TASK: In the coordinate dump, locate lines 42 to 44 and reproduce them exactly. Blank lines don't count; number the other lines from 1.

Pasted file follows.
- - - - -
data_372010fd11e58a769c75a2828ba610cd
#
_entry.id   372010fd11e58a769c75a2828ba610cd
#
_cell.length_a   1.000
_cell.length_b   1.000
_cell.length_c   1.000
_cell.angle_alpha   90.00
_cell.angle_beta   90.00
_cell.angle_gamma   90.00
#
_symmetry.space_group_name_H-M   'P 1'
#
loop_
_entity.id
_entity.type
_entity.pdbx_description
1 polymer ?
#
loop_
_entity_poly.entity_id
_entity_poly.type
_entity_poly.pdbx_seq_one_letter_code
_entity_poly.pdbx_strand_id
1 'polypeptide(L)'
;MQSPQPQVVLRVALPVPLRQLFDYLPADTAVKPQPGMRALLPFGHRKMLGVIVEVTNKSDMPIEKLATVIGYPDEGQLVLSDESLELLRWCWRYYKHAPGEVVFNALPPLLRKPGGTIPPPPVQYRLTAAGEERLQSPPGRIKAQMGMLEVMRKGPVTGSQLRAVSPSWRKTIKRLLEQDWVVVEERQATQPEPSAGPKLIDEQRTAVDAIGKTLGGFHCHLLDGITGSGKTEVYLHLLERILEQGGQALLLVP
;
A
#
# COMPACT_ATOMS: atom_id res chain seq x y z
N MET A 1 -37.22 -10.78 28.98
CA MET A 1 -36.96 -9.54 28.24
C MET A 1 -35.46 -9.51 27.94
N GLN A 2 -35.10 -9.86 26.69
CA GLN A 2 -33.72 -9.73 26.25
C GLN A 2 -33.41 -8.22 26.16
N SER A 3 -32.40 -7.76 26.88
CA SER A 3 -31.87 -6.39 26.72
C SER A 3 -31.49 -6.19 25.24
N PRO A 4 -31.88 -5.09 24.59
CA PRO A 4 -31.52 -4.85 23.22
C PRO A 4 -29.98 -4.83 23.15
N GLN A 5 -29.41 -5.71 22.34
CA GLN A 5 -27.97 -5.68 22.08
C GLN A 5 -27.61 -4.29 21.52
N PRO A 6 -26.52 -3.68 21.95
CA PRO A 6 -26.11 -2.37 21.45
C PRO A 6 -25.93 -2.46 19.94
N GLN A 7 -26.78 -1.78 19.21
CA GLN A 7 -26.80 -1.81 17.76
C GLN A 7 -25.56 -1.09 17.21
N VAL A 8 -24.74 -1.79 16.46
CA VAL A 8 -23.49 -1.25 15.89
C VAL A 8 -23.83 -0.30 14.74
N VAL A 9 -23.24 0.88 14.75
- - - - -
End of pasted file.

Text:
C PRO A 4 -29.98 -4.83 23.15
N GLN A 5 -29.41 -5.71 22.34
CA GLN A 5 -27.97 -5.68 22.08